Latest research in football - week 48 - 2017

As previous literature updates, I have performed a PubCrawler search looking for football articles in NCBI Medline (PubMed) and GenBank databases.

Following studies were retrieved for this week:

#1 Movement pattern and physiological response in recreational small-sided football - effect of number of players with a fixed pitch size
Reference: J Sports Sci. 2017 Nov 13:1-8. doi: 10.1080/02640414.2017.1402552. [Epub ahead of print]
Authors: Randers MB, Orntoft C, Hagman M, Nielsen JJ, Krustrup P
Summary: Recreational soccer is an effective health-promoting activity, but it is unclear how different game formats influence internal and external load. Thus, to be able to advise how to maximise the outcome of recreational football, we examined movement pattern and physiological response in 11 untrained men (32.6 ± 6.7 yrs, 23.3 ± 4.9 fat%, 43.4 ± 5.3 ml·min-1·kg-1) during three football sessions comprising 4 × 12 min of 3v3, 5v5 or 7v7 with a constant pitch size of 20 × 40 m. Movement pattern, heart rate (HR), blood lactate and RPE were measured during and after the 12-min periods. Greater (P < 0.05) total distance and high-speed distance was covered during 3v3 than 5v5 (14 and 30%) and 7v7 (15 and 75%). Mean HR was higher in 3v3 (85.7 ± 5.7%HRmax) and 5v5 (84.2 ± 5.1%HRmax) than in 7v7 (80.7 ± 4.6%HRmax, P < 0.05) and percentage time >90%HR was higher in 3v3 (43 ± 18%, P < 0.05) than in 5v5 (28 ± 21%) and 7v7 (18 ± 14%). Blood lactate was higher in 3v3 (7.4 ± 2.7 mmol·l-1) than in 7v7 (4.5 ± 2.2 mmol·l-1, P < 0.001) but not in 5v5 (6.1 ± 2.1 mmol·l-1, P = 0.061). RPE was higher in 3v3 (6.7 ± 2.3, P < 0.01) than in 5v5 (5.2 ± 2.2) and 7v7 (4.3 ± 2.3). In conclusion, higher external and internal load was found with fewer players, when the pitch size is fixed.

#2 Body fat percentage comparisons between four methods in young football players: are they comparable?
Reference: Nutr Hosp. 2017 Oct 24;34(5):1119-1124. doi: 10.20960/nh.760.
Authors: Lozano Berges G, Matute Llorente A, Gomez Bruton A, Gonzalez Aguero A, Vicente Rodriguez G, Casajus JA
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Summary: Dual X-ray absorptiometry (DXA), air displacement plethysmography (ADP), bioelectrical impedance analysis (BIA) and anthropometry are four body composition methods that have been frequently used for the assessment of body fat percentage (%BF) in athletes. However, the agreement between these methods has not been studied yet in adolescent football players. The aim of this study was to compare %BF calculated by DXA, ADP, BIA and anthropometry in 92 participants. Sixty-four males (13.4 ± 0.6 years of age) and 28 females (13.4 ± 0.6 years) participated in this study. %BF was measured with four methods: DXA, ADP, BIA, and anthropometry. ADP %BF was calculated by using Siri's equation. The equation proposed by Slaughter et al. was used to calculate %BF by anthropometry. Paired t-test was used to compare %BF means. The heteroscedasticity was calculated by Bland-Altman analyses. Both in males and females, DXA, ADP, BIA and Slaughter et al. equation demonstrated significant %BF differences when compared to each other (p < 0.05); 95% limits of agreements ranged from 5.13 to 15.09% points. Only BIA showed heteroscedasticity compared to the other methods in both genders (p < 0.05). Although DXA, ADP, BIA, and anthropometry have been used in the scientific literature in order to assess %BF in adolescent football players, these results demonstrate that these body composition methods are not interchangeable in this population.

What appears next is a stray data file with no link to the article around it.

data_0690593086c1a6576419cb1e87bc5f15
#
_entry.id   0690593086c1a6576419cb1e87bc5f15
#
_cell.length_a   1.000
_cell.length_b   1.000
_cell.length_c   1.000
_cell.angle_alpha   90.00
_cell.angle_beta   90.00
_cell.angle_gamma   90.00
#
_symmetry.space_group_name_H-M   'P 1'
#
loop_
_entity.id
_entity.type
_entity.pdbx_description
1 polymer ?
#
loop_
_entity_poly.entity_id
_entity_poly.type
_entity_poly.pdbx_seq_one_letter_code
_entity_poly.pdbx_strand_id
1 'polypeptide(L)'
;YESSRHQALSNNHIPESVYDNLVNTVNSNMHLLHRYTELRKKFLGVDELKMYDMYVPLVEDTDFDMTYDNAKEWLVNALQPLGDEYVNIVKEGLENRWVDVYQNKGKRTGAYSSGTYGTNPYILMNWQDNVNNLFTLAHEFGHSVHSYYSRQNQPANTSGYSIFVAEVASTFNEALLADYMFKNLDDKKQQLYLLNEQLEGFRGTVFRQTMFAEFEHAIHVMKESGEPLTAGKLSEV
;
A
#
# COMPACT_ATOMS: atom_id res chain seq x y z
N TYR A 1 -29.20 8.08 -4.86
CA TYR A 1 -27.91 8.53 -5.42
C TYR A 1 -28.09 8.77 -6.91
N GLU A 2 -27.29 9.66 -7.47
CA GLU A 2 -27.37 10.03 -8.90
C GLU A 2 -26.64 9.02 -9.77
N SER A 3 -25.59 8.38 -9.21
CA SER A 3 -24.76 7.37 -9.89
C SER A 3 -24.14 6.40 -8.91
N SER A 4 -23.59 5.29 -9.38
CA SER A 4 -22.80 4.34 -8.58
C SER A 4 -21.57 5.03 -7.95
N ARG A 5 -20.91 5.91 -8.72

#3 Adoption and use of an injury prevention exercise programme in female football: a qualitative study among coaches
Reference: Scand J Med Sci Sports. 2017 Nov 11. doi: 10.1111/sms.13012. [Epub ahead of print]
Authors: Lindblom H, Carlfjord S, Hagglund M
Summary: This study focuses on an injury prevention exercise programme (IPEP), Knee Control, which has been shown to reduce the incidence of acute knee injury in female adolescent football players. The aim was to explore the factors influencing coaches' adoption and use of Knee Control within female football in Sweden. This was a qualitative study involving interviews with 20 strategically selected coaches for female football teams, predominantly adolescent teams. The semi-structured interview guide was influenced by the Health Belief Model, and an ecological perspective was adopted during the interviews. Interviews were analysed with qualitative content analysis. The results illustrate the different influences that interact on adoption and use of Knee Control by coaches. The coaches described themselves as crucial for Knee Control adoption and use, but external facilitators and barriers such as resources for training, social support from other coaches, clubs and football associations and player buy-in were also described as important. Knee Control characteristics, such as how well the programme fit the team, also influenced use of Knee Control. Many coaches modified the programme to improve player buy-in and Knee Control fit. Such modifications may risk compromising the preventive effect but may increase feasibility, i.e. the ease of using Knee Control, and thereby long-term use. These findings may guide the design and delivery of future IPEPs, and improve use of Knee Control, for example by expanding the programme to fit different target groups and supporting coaches and players in the use of Knee Control.

#4 Measurement properties and feasibility of the Loughborough soccer passing test: A systematic review
Reference: J Sports Sci. 2017 Nov 24:1-13. doi: 10.1080/02640414.2017.1409611. [Epub ahead of print]
Authors: Wen D, Robertson S, Hu G, Song B, Chen H